First-Line Pembrolizumab Shows Better Outcomes in Melanoma Compared With Ipilimumab


26 aprile 2015 - 12:47Rassegna stampa


Pembrolizumab, currently used as a second-line therapy for metastatic melanoma, shows significantly better outcomes than ipilimumab, the first-line therapy in treatment of the disease, researchers said here on April 19 at the 2015 Annual Meeting of the American Association for Cancer Research (AACR).

"Our results support the use of pembrolizumab in patients with melanoma, regardless of whether they have received prior ipilimumab," said lead author Antoni Ribas, MD, University of California Los Angeles, Jonsson Comprehensive Cancer Center, Los Angeles, California.

Patients treated with pembrolizumab had a reduction in the risk of death of 31% to 37%. There was approximately a 1.8-fold increase in 6-month progression-free survival (PFS) and approximately a 2.8-fold increase in the overall response rate compared with ipilimumab.

In the pivotal study, representing the first clinical trial to compare the 2 drugs head-to-head, an interim analysis at 6 months after treatment showed PFS to be 47.3% for patients treated with pembrolizumab every 2 weeks, 46.4% for pembrolizumab every 3 weeks, and 26.5% for those treated with ipilimumab (P < .001 for both pembrolizumab regimens).

Overall survival in the pembrolizumab group was meanwhile about 87% compared with 75% in the ipilimumab group.

While both drugs are checkpoint inhibitors designed to stimulate immune responses to cancer, pembrolizumab is approved as a second-line therapy for patients whose tumours no longer respond to ipilimumab or BRAF inhibitors. However, in a previous study pembrolizumab showed robust antitumor activity in patients regardless of prior ipilimumab treatment.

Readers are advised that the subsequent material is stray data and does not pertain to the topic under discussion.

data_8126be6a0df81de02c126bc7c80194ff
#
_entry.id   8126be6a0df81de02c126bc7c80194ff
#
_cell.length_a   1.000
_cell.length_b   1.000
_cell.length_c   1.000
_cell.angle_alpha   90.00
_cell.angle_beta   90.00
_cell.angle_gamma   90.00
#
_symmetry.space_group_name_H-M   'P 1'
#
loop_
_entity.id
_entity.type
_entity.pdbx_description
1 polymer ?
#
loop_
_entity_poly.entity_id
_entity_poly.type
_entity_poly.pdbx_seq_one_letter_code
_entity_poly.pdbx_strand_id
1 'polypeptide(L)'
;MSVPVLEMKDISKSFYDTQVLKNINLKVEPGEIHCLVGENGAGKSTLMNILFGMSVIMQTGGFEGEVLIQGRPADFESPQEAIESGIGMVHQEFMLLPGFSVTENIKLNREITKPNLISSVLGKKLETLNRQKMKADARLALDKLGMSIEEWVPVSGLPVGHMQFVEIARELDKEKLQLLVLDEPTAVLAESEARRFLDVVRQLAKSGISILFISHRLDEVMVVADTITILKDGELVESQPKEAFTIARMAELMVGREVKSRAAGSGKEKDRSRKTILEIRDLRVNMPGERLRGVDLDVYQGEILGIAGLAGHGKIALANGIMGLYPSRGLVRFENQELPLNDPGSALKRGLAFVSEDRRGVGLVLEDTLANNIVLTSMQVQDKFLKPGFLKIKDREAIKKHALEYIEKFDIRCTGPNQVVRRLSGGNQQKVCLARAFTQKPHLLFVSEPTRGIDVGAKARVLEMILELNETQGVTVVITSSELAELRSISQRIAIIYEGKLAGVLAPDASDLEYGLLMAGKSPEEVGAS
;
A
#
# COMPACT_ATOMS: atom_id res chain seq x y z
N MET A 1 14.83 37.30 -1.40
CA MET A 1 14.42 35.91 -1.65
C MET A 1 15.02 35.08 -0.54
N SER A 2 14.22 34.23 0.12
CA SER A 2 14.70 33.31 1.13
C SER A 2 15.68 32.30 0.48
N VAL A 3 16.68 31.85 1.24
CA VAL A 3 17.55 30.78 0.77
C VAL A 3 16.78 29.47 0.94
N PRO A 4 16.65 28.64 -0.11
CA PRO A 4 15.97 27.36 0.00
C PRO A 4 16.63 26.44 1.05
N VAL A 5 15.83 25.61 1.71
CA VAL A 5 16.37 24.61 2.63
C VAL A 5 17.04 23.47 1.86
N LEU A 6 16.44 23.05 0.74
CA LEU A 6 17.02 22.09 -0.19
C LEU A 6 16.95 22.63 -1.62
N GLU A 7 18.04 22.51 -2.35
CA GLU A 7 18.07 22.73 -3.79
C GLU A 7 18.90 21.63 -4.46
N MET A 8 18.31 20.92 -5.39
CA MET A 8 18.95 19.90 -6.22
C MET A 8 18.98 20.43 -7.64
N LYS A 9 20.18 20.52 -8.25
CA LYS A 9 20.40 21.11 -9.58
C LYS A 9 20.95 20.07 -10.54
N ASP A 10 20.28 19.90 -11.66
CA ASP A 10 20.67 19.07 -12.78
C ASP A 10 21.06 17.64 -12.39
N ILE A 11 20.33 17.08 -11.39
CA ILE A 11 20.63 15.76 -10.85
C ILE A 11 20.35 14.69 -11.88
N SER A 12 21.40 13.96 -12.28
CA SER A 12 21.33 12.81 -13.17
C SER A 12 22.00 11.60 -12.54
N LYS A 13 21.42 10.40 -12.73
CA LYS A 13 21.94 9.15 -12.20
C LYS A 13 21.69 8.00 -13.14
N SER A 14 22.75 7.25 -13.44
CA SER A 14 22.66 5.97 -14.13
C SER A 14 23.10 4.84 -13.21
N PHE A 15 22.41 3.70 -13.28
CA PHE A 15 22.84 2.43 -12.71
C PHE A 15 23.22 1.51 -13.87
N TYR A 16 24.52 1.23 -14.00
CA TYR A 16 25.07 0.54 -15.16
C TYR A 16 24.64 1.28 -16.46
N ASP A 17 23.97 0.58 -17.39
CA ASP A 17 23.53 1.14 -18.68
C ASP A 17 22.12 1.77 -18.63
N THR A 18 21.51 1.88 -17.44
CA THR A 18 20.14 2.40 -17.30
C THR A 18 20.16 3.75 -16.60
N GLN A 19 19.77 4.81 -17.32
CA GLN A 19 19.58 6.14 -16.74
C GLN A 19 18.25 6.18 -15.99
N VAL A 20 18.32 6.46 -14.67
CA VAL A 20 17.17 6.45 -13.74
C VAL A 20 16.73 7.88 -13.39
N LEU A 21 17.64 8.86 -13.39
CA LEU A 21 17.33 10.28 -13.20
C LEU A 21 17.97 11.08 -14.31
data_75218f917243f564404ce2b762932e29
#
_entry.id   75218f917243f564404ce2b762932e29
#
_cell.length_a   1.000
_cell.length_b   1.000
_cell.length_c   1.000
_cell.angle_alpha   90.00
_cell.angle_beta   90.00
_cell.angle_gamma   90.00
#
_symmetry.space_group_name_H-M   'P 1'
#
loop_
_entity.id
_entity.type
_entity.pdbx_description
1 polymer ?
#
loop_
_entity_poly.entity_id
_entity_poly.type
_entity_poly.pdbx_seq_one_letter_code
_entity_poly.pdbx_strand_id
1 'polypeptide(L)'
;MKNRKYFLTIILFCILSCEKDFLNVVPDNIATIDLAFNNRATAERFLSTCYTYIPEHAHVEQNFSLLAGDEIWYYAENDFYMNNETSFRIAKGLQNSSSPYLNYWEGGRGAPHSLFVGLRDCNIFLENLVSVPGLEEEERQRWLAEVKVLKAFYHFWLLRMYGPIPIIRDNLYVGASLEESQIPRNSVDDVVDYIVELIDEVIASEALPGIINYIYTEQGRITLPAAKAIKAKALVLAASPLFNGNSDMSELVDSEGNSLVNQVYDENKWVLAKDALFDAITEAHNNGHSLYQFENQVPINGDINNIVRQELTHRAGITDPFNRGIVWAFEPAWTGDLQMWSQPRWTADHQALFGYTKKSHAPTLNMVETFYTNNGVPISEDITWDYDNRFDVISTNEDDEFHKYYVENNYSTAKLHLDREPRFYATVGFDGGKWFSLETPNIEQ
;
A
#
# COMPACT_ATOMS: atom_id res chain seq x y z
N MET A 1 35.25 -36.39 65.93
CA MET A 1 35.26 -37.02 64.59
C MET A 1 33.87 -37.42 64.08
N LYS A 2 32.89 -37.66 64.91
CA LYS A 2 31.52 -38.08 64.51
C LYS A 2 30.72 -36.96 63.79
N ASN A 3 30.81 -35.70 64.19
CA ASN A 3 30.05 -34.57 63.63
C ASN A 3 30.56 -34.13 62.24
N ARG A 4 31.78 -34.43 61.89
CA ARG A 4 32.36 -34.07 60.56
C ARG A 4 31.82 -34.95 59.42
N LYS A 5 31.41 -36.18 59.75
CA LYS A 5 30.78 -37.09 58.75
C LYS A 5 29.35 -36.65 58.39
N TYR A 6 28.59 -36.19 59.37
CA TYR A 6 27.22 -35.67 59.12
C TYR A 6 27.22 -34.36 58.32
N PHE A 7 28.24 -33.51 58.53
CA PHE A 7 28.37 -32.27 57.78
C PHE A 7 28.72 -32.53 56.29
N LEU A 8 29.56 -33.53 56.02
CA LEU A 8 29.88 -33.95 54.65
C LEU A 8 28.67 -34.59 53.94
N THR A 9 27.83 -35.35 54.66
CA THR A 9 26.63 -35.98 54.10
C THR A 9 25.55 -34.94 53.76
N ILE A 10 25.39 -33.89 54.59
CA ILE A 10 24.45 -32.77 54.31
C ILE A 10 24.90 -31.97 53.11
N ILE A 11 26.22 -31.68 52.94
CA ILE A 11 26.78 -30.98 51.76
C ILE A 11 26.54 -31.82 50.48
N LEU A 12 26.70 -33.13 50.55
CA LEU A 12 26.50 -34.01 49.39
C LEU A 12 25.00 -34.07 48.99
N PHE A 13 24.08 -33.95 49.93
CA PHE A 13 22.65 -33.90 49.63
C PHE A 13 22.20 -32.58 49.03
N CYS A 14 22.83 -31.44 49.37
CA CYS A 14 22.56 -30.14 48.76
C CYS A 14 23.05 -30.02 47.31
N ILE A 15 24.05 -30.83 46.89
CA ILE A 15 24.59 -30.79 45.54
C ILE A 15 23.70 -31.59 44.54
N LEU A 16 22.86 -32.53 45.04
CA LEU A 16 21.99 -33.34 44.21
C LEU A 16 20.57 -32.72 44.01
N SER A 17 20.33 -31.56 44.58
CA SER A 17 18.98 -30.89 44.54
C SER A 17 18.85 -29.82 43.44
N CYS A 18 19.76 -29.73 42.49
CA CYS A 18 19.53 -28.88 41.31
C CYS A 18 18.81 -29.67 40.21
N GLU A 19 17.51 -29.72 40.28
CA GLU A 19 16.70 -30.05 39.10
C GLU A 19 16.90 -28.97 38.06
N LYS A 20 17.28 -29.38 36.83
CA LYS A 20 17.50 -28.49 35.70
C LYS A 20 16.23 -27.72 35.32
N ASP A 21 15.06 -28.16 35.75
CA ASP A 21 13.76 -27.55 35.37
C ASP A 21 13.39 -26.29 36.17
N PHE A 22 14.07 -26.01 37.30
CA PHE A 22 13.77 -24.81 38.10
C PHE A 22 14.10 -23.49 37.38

For the current multicentre phase 3 study, 834 patients with advanced melanoma enrolled between September 2013 and March 2014 were randomised 1:1:1 to pembrolizumab 10 mg/kg every 2 weeks, pembrolizumab 10 mg/kg every 3 weeks, or 4 doses of ipilimumab 3 mg/kg every 3 weeks.

Among the patients, 66% were treatment-naïve and 79% had tumours that had the PD-L1 protein expression.

Responses were assessed at week 12 and every subsequent 6 weeks according to RECIST v1.1 by central review, as well as per immune-related response criteria by investigator review. The median follow-up duration was 8 months.

The secondary endpoint of overall response rate was 33.7% for pembrolizumab every 2 weeks, 32.9% for pembrolizumab every 3 weeks, and 11.9% for the ipilimumab group.

Outcomes with pembrolizumab were reported to be superior to ipilimumab in all subset analyses of pre-specified groups in the study, including tumours that were PD-1 ligand-positive versus PD-1-negative.

Adverse events were lower in the pembrolizumab arms (12%) compared with the ipilimumab arm (20%).

"These results meet and exceed the baseline assumptions of the benefit of pembrolizumab over ipilimumab. I hope the drug regulatory agencies around the world act fast on approving pembrolizumab for front-line therapy for metastatic melanoma," Dr. Ribas said.

Funding for this study was provided by Merck.

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